Briefings: Noho Council Prez Sciarra to Take Mayoral Plunge…
UPDATED 11:35PM: To include comment from Mayor Narkewicz about the rest of his term.
One month after it suddenly became wide open, the Northampton Mayoral race appears to be rumbling to life. City Council President Gina-Louise Sciarra is expected to formally enter the race to lead the Paradise City. A source close to her says Sciarra could announce her bid as soon as early next week.
Last month Mayor David Narkewicz announced he would retire, potentially uncorking a flood of mayoral hopefuls. So far, only Sciarra, an at-large councilor, has taken any affirmative steps toward a bid. On Wednesday, Sciarra filed with the Massachusetts Office of Campaign & Politics Finance to form a mayoral campaign committee. Under state law, she did not need to file with the state as a Northampton Council candidate.
In brief interview with WMP&I, Sciarra did not address the filing with OCPF nor did she deny interest in the Northampton mayoralty.
“I love serving Northampton and I want to continue to do so,” she said. “I will make an announcement about my plans going forward next week.”
Narkewicz’s decision to call it a career as Noho’s chief executive opened the office up for the first time in a decade. With his exit, Northampton joined Holyoke among Pioneer Valley cities shopping for new mayors. Holyoke Mayor Alex Morse announced in December he would not seek another term. On Thursday night, the Provincetown Select Board chose him to be artist colony’s next town manager all but assuring he will leave office early.
A Sciarra will enter the race with some history on her side. Mayors of the Hampshire County seat have often been past council presidents.
Technically, Narkewicz won the office in an open race in 2011. However, a month after incumbent Clare Higgins said she would not seek another term that year, she announced an early resignation. Narkewicz, as Council President, ascended to the mayoralty that September. He went on to defeat former Council President Michael Bardsley.
Subsequent to the posting of this article, Narkewicz said it was his intent complete his term. He pointed to a statement from his retirement announcement.
“I pledge to work with whomever Northampton voters select to succeed me to ensure a smooth transition on January 2, 2022,” he said at the time.
Sciarra is serving her first term as one of Northampton’s two at-large councilors. However, she had served three terms as the Ward 4 councilor before that. Her mayoral bid could draw high-profile support given her prominence among Northampton Democrats (she is a ward chair) and in Hampshire County political circles. For example, Democratic City Committee Chair Elizabeth Silver is listed as Sciarra’s campaign chair in OCPF paperwork.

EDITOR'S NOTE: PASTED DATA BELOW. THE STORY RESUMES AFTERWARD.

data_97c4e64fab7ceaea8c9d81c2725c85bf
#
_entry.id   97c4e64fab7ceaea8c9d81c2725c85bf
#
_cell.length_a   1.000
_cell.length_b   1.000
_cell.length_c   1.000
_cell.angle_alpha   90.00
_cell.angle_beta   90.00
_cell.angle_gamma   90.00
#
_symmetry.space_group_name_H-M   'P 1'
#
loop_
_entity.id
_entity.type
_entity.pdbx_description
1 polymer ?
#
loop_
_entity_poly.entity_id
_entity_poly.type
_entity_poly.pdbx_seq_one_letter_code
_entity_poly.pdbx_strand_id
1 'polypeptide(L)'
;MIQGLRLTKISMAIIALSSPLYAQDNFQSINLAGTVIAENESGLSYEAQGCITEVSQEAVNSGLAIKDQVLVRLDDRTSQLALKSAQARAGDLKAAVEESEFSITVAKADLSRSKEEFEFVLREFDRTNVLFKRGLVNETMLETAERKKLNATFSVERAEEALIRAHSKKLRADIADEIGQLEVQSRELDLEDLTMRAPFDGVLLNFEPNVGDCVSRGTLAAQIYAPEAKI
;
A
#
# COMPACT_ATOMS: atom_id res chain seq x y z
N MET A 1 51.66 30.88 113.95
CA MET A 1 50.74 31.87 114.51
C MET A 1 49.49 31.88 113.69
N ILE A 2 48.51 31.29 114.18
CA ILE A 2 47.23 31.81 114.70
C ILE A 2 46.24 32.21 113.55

Sciarra currently works as a communication manager for Pathlight according to her LinkedIn profile. The nonprofit provides services to those with intellectual and developmental disabilities. She and her husband, the writer Bill Scher, live in the city with their children. Her bid will open up her at-large Council seat.
As Council President as in other cities, Sciarra has been responsible for managing the Council through the pandemic and its transition to remote operations. She also took a lead role on police reform following the death of George Floyd.
Northampton has weathered the pandemic better than some places in Massachusetts. However, it took some big hits. Smith College largely maintained remote operations in the Fall with tentative reopening in the spring. Historic businesses like the Hotel Northampton closed through the winter.
Despite the challenges, Sciarra could face a large field given the well of politicos the city enjoys. Last month, Masslive noted five potential contenders including Sciarra, Councilor Marianne LaBarge, former Council President Ryan O’Donnell, Narkewicz chief-of-staff Alan Wolf and 2018 state Senate candidate Chelsea Sunday Kline. Together, they offered a spectrum of noncommitment about running for mayor.
If more than two mayoral contenders make the ballot, the city would hold a preliminary to whittle the field down to two candidates for November. Campaigning will likely remain virtual for the time being, but that could change if the public health situation continues to improve. Organizing money and volunteers early could be doubly important if the nature of politics suddenly shifts toward the normal.
With Sciarra now making a move, it could spur other mayoral aspirants to take definitive steps.